It's masks vs. hoods, again, as the hacker group Anonymous vowed today to reveal the identities of 1,000 Ku Klux Klan members around Nov. 24 - the one year anniversary of protests following a grand jury decision not to charge Ferguson cop Darren Wilson.
The original Operation KKK, or #OpKKK, was launched in November of 2014 when Anonymous reportedly hacked KKK Twitter accounts, exposed Klan members' identities, and may have even caused some Klan members to leave the hate group, according to International Business Times.
That original feud between the KKK and Anonymous jumped off when the Klan said it would "use lethal force" against protesters in Ferguson.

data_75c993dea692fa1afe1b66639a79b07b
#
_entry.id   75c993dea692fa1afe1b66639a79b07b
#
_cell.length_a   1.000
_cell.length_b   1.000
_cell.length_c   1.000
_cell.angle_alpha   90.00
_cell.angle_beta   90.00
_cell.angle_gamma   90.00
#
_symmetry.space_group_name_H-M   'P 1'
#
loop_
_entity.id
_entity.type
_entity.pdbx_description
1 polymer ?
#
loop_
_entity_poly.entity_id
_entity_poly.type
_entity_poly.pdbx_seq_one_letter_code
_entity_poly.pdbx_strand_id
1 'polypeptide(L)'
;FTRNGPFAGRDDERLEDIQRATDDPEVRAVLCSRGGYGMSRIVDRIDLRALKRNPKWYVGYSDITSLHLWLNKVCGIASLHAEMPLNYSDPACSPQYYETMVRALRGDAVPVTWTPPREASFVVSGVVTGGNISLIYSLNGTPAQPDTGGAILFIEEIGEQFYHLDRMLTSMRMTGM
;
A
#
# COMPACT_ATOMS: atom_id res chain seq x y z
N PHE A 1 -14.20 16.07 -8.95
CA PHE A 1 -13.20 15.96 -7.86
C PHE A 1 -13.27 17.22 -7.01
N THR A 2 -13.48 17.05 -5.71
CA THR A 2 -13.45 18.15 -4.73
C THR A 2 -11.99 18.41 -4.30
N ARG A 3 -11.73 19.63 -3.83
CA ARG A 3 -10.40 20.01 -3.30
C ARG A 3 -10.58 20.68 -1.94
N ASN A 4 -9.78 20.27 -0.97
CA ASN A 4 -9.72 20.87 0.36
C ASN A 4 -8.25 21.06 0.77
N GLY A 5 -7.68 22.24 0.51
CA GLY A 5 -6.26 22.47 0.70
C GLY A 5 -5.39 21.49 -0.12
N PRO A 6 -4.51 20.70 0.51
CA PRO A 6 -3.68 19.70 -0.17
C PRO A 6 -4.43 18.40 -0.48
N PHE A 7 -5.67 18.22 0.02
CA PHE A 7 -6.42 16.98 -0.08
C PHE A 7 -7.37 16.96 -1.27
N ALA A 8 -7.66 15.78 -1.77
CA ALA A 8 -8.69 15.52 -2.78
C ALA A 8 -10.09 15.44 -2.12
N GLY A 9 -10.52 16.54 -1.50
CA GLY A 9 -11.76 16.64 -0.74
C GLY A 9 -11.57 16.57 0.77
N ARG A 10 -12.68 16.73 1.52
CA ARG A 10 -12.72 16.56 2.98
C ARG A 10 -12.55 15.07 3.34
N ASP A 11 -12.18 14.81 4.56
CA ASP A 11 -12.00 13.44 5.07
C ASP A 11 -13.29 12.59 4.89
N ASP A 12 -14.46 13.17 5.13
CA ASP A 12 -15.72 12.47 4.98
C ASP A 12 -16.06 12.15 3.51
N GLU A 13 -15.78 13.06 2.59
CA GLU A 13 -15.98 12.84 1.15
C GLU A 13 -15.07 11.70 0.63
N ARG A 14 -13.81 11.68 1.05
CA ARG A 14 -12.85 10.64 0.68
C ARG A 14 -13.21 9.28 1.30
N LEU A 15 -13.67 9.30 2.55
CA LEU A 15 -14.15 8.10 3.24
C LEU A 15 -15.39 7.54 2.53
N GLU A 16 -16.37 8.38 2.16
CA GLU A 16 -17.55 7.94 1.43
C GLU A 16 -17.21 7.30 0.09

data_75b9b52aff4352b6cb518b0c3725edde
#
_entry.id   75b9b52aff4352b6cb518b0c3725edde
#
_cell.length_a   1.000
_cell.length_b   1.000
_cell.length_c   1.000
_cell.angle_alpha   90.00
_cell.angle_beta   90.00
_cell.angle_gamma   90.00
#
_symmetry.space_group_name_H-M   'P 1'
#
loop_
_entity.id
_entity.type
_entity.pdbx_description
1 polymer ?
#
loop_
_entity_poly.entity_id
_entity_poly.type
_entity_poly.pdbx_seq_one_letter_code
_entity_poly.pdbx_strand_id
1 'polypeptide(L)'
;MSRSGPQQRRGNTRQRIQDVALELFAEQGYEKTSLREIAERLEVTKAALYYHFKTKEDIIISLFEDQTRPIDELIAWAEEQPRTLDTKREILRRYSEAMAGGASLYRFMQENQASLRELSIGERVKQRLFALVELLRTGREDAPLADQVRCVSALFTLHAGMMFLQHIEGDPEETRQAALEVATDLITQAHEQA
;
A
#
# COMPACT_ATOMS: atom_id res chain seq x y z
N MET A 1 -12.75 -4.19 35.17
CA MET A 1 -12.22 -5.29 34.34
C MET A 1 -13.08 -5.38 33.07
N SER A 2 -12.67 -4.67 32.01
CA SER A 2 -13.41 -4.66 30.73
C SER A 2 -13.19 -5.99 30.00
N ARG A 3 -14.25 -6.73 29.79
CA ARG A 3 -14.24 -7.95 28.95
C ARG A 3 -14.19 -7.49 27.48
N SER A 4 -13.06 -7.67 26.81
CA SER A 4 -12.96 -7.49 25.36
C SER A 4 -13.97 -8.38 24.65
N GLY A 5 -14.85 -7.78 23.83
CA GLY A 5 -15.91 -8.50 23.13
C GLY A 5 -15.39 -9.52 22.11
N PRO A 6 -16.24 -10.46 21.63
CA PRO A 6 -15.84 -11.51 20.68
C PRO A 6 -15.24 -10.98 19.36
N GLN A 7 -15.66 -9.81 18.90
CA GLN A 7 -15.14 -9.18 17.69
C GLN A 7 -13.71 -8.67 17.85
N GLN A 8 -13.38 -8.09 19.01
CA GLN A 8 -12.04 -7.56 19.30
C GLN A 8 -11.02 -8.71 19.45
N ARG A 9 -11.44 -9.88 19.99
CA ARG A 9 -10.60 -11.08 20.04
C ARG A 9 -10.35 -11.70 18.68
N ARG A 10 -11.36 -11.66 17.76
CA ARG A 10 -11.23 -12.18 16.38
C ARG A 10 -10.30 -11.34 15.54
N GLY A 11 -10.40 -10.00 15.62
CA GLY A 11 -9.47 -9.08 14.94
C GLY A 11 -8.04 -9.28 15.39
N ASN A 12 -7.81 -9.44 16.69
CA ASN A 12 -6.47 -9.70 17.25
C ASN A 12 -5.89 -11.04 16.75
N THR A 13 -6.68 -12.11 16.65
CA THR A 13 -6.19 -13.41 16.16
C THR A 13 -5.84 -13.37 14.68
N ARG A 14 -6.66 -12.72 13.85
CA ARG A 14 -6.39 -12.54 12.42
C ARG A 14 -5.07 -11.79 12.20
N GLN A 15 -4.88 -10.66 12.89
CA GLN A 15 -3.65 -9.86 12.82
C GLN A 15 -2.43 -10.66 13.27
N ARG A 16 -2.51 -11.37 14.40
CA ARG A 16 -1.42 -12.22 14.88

The group identifying itself as Anonymous released a new statement this week saying it was going after the KKK once again.
Ku Klux Klan, We never stopped watching you. We know who you are. We know the dangerous extent to which you will go to cover your asses. Originally, we did not attack you for your beliefs as we fight for freedom of speech. We attacked you due to your threats to use lethal force in the Ferguson protests. We took this grudge between us rather seriously. You continue to threaten anons and others. We never said we would only strike once.
After closely observing so many of you for so very long, we feel confident that applying transparency to your organizational cells is the right, just, appropriate and only course of action. You are abhorrent. Criminal. You are more than extremists. You are more than a hate group. You operate much more like terrorists and you should be recognized as such. You are terrorists that hide your identities beneath sheets and infiltrate society on every level. The privacy of the Ku Klux Klan no longer exists in cyberspace. You've had blood on your hands for nearly 200 years.